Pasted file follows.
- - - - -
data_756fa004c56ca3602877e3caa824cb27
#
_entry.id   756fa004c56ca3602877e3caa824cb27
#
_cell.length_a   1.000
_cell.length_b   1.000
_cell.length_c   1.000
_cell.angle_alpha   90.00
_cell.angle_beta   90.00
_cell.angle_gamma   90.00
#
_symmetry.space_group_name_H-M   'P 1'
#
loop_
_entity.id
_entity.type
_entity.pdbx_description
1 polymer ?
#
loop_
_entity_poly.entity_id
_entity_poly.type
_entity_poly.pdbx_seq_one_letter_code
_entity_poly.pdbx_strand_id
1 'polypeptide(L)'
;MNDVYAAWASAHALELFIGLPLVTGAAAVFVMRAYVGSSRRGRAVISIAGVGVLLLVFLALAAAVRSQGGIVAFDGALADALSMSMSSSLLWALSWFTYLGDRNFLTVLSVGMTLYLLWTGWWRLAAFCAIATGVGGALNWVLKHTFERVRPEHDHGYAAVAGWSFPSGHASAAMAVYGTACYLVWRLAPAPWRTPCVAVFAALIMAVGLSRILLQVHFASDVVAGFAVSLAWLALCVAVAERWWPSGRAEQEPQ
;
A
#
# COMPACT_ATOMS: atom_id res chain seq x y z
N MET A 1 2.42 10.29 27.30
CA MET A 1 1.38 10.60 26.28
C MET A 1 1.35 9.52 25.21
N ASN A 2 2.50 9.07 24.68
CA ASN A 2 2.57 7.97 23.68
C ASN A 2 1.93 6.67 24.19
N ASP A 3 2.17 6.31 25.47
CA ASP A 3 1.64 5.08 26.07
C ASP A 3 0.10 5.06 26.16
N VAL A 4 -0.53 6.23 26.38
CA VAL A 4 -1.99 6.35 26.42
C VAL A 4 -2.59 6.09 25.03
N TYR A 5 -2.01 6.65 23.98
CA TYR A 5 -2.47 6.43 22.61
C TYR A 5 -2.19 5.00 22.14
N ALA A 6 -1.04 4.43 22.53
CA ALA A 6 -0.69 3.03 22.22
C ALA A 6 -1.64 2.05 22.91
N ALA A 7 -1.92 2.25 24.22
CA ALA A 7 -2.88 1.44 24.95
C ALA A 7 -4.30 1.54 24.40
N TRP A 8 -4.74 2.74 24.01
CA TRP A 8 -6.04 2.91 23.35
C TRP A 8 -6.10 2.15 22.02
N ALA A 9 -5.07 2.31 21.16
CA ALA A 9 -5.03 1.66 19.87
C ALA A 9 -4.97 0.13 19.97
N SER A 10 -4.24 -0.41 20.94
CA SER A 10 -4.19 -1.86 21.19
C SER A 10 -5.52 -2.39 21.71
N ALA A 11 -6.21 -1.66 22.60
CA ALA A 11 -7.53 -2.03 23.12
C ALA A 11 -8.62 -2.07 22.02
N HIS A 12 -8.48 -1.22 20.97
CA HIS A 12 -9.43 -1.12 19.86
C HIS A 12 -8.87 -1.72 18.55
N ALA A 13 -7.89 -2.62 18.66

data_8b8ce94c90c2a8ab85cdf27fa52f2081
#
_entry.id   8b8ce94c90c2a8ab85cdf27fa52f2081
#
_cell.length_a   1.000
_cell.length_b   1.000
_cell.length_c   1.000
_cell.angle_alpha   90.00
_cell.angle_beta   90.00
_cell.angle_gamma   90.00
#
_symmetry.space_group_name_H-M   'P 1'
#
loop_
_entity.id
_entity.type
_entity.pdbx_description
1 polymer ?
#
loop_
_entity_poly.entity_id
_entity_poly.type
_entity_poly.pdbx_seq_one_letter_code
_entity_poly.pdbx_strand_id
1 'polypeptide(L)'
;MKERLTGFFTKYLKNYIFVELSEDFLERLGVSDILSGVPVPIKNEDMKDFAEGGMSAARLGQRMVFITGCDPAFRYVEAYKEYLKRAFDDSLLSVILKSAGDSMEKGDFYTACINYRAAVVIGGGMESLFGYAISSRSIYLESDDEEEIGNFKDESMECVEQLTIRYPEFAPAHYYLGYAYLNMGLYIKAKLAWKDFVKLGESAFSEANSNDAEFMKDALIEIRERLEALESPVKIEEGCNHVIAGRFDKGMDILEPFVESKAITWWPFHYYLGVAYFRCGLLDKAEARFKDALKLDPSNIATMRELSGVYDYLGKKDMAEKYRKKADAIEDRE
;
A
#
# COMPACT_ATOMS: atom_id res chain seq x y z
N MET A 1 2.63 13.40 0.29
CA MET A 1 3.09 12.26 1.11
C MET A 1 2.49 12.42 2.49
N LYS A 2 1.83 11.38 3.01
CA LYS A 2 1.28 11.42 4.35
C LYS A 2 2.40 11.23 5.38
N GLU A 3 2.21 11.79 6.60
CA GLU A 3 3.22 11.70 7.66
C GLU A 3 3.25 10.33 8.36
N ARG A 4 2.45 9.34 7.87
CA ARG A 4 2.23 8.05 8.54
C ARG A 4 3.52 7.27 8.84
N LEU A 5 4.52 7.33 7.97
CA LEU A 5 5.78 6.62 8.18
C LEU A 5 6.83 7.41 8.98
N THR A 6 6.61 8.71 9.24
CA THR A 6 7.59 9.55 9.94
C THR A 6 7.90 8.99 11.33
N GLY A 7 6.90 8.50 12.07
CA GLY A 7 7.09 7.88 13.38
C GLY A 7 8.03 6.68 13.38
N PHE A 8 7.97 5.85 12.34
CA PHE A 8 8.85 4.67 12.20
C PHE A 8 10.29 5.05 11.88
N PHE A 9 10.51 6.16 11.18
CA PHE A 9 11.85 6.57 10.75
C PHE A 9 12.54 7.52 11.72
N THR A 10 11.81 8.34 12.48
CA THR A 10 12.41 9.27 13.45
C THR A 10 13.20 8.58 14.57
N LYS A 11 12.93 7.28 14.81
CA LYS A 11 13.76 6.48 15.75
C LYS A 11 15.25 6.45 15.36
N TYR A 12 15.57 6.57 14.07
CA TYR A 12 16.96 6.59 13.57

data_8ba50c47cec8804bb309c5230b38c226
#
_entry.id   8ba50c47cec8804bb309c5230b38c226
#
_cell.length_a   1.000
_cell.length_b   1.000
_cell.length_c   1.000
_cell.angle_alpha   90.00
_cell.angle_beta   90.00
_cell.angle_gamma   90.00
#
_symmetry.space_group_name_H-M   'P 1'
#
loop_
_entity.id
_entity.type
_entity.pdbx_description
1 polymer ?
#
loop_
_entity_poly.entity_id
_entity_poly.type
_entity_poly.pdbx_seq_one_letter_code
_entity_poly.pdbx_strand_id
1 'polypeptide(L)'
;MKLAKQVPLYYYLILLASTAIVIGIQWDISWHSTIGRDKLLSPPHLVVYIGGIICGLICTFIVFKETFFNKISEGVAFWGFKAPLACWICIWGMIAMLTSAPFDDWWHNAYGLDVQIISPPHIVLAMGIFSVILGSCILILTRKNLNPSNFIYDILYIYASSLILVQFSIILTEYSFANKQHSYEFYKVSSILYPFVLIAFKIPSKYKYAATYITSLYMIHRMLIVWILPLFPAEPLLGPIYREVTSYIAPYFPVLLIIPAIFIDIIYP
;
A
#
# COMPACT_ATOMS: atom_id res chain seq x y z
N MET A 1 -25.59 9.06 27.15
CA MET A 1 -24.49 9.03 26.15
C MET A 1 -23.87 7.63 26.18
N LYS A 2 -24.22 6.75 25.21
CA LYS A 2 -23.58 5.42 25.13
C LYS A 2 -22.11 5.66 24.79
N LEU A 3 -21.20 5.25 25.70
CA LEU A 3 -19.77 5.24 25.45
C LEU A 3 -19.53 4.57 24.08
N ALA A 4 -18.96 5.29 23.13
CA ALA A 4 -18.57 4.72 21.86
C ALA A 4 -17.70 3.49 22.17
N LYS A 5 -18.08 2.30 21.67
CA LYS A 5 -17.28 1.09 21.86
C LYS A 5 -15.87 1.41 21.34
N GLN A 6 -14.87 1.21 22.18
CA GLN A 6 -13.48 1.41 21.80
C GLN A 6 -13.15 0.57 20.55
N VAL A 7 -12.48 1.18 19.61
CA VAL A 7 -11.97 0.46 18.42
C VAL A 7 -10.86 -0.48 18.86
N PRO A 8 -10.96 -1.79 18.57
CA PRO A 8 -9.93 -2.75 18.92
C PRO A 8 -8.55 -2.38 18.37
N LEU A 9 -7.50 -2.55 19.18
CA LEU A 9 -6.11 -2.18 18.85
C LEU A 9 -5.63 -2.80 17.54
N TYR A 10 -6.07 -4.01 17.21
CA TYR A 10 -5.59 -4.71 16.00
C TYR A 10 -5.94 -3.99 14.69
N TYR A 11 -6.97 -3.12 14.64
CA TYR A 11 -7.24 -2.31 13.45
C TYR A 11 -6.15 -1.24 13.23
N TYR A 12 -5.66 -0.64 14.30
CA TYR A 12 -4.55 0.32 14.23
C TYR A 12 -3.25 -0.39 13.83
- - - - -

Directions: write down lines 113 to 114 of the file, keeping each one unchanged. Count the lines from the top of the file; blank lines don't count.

N THR A 6 6.61 8.71 9.24
CA THR A 6 7.59 9.55 9.94